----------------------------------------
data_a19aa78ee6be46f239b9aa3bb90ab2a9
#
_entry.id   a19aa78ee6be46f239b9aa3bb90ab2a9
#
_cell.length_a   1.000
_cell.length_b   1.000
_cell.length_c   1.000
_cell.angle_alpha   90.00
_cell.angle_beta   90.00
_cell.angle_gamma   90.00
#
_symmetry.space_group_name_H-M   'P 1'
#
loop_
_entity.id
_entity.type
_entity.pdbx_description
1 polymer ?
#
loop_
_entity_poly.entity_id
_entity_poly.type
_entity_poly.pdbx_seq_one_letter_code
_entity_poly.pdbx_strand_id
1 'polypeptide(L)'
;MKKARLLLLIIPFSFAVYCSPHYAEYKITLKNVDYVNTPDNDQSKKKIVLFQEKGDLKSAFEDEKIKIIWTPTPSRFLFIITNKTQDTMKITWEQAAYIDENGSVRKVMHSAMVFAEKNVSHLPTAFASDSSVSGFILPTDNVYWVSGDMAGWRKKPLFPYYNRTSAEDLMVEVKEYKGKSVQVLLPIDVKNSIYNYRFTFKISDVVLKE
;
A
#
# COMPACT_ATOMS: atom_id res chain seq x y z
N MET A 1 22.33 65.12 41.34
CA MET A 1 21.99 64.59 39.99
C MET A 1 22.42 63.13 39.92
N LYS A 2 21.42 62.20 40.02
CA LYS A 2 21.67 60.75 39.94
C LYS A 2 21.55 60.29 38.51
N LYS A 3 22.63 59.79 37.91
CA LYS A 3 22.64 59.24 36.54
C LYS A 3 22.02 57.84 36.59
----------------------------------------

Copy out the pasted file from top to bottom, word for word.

data_a19aa78ee6be46f239b9aa3bb90ab2a9
#
_entry.id   a19aa78ee6be46f239b9aa3bb90ab2a9
#
_cell.length_a   1.000
_cell.length_b   1.000
_cell.length_c   1.000
_cell.angle_alpha   90.00
_cell.angle_beta   90.00
_cell.angle_gamma   90.00
#
_symmetry.space_group_name_H-M   'P 1'
#
loop_
_entity.id
_entity.type
_entity.pdbx_description
1 polymer ?
#
loop_
_entity_poly.entity_id
_entity_poly.type
_entity_poly.pdbx_seq_one_letter_code
_entity_poly.pdbx_strand_id
1 'polypeptide(L)'
;MKKARLLLLIIPFSFAVYCSPHYAEYKITLKNVDYVNTPDNDQSKKKIVLFQEKGDLKSAFEDEKIKIIWTPTPSRFLFIITNKTQDTMKITWEQAAYIDENGSVRKVMHSAMVFAEKNVSHLPTAFASDSSVSGFILPTDNVYWVSGDMAGWRKKPLFPYYNRTSAEDLMVEVKEYKGKSVQVLLPIDVKNSIYNYRFTFKISDVVLKE
;
A
#
# COMPACT_ATOMS: atom_id res chain seq x y z
N MET A 1 22.33 65.12 41.34
CA MET A 1 21.99 64.59 39.99
C MET A 1 22.42 63.13 39.92
N LYS A 2 21.42 62.20 40.02
CA LYS A 2 21.67 60.75 39.94
C LYS A 2 21.55 60.29 38.51
N LYS A 3 22.63 59.79 37.91
CA LYS A 3 22.64 59.24 36.54
C LYS A 3 22.02 57.84 36.59